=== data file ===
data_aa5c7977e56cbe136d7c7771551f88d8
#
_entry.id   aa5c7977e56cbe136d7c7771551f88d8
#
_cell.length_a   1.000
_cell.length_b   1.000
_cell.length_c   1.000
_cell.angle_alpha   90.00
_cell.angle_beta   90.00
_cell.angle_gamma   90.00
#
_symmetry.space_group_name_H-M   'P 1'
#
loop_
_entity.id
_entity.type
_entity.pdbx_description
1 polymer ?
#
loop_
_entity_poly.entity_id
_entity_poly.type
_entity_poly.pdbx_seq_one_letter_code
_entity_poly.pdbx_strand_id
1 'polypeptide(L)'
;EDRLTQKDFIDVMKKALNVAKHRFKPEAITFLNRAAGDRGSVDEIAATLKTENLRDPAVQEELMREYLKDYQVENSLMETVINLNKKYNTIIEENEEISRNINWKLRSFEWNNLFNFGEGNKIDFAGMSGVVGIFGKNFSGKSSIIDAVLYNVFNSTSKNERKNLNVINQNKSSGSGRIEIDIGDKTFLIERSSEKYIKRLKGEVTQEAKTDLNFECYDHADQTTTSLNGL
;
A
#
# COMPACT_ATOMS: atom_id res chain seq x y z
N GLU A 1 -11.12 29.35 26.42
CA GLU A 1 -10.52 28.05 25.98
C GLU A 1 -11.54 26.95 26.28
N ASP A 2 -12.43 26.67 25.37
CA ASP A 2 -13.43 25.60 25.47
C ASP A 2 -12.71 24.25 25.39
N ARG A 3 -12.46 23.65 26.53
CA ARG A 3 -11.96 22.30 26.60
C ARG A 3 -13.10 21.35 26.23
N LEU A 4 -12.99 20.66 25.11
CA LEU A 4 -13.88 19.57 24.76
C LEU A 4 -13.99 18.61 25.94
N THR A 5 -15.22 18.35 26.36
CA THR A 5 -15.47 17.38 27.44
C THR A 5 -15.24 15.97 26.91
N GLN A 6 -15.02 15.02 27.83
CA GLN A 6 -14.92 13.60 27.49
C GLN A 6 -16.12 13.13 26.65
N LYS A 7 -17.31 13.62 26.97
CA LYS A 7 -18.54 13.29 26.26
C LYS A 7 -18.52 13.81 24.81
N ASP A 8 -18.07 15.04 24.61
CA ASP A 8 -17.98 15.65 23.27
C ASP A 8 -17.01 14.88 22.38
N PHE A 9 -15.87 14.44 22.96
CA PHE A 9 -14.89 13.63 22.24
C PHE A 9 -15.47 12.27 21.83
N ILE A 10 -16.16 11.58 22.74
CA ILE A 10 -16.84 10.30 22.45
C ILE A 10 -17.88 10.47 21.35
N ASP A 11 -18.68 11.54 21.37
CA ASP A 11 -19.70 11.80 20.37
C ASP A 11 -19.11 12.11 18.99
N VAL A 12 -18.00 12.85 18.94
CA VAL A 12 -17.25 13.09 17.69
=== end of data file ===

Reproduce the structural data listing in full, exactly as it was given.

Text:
data_aa5c7977e56cbe136d7c7771551f88d8
#
_entry.id   aa5c7977e56cbe136d7c7771551f88d8
#
_cell.length_a   1.000
_cell.length_b   1.000
_cell.length_c   1.000
_cell.angle_alpha   90.00
_cell.angle_beta   90.00
_cell.angle_gamma   90.00
#
_symmetry.space_group_name_H-M   'P 1'
#
loop_
_entity.id
_entity.type
_entity.pdbx_description
1 polymer ?
#
loop_
_entity_poly.entity_id
_entity_poly.type
_entity_poly.pdbx_seq_one_letter_code
_entity_poly.pdbx_strand_id
1 'polypeptide(L)'
;EDRLTQKDFIDVMKKALNVAKHRFKPEAITFLNRAAGDRGSVDEIAATLKTENLRDPAVQEELMREYLKDYQVENSLMETVINLNKKYNTIIEENEEISRNINWKLRSFEWNNLFNFGEGNKIDFAGMSGVVGIFGKNFSGKSSIIDAVLYNVFNSTSKNERKNLNVINQNKSSGSGRIEIDIGDKTFLIERSSEKYIKRLKGEVTQEAKTDLNFECYDHADQTTTSLNGL
;
A
#
# COMPACT_ATOMS: atom_id res chain seq x y z
N GLU A 1 -11.12 29.35 26.42
CA GLU A 1 -10.52 28.05 25.98
C GLU A 1 -11.54 26.95 26.28
N ASP A 2 -12.43 26.67 25.37
CA ASP A 2 -13.43 25.60 25.47
C ASP A 2 -12.71 24.25 25.39
N ARG A 3 -12.46 23.65 26.53
CA ARG A 3 -11.96 22.30 26.60
C ARG A 3 -13.10 21.35 26.23
N LEU A 4 -12.99 20.66 25.11
CA LEU A 4 -13.88 19.57 24.76
C LEU A 4 -13.99 18.61 25.94
N THR A 5 -15.22 18.35 26.36
CA THR A 5 -15.47 17.38 27.44
C THR A 5 -15.24 15.97 26.91
N GLN A 6 -15.02 15.02 27.83
CA GLN A 6 -14.92 13.60 27.49
C GLN A 6 -16.12 13.13 26.65
N LYS A 7 -17.31 13.62 26.97
CA LYS A 7 -18.54 13.29 26.26
C LYS A 7 -18.52 13.81 24.81
N ASP A 8 -18.07 15.04 24.61
CA ASP A 8 -17.98 15.65 23.27
C ASP A 8 -17.01 14.88 22.38
N PHE A 9 -15.87 14.44 22.96
CA PHE A 9 -14.89 13.63 22.24
C PHE A 9 -15.47 12.27 21.83
N ILE A 10 -16.16 11.58 22.74
CA ILE A 10 -16.84 10.30 22.45
C ILE A 10 -17.88 10.47 21.35
N ASP A 11 -18.68 11.54 21.37
CA ASP A 11 -19.70 11.80 20.37
C ASP A 11 -19.11 12.11 18.99
N VAL A 12 -18.00 12.85 18.94
CA VAL A 12 -17.25 13.09 17.69